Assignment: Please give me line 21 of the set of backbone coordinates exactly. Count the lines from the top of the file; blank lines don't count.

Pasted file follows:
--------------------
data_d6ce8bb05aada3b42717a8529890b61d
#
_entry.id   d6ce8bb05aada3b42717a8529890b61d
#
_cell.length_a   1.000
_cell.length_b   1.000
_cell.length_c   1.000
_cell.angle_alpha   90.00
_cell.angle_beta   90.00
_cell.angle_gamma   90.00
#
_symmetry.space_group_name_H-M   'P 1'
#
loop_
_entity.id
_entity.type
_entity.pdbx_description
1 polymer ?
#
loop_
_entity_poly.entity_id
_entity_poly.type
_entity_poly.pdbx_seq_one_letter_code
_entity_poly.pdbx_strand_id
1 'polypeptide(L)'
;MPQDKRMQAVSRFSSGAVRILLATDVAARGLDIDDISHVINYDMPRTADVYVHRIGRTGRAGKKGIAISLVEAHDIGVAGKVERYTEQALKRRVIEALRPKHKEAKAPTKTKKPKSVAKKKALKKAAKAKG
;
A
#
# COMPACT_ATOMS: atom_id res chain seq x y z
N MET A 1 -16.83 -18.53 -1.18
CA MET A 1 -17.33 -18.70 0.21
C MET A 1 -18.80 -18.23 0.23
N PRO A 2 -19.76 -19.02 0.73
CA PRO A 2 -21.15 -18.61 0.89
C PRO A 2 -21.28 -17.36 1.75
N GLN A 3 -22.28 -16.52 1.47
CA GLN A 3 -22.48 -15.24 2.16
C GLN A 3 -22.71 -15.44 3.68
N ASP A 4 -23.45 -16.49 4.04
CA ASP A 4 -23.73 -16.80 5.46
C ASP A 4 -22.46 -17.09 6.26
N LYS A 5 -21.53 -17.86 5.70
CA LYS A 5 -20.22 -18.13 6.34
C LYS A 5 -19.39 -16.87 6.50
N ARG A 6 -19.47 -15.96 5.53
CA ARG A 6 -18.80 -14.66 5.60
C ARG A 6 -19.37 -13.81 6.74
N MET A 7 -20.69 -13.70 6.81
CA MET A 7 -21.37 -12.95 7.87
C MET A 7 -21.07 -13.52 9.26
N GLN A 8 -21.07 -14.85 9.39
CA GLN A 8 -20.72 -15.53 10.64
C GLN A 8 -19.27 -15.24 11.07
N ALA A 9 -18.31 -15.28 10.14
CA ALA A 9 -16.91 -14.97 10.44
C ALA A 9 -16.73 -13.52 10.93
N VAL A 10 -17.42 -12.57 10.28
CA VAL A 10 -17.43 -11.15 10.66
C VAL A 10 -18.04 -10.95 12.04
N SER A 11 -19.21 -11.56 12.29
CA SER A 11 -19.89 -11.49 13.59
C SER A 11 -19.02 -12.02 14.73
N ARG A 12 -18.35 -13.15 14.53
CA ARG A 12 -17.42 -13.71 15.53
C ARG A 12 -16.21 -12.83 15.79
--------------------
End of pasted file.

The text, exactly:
_entity_poly.entity_id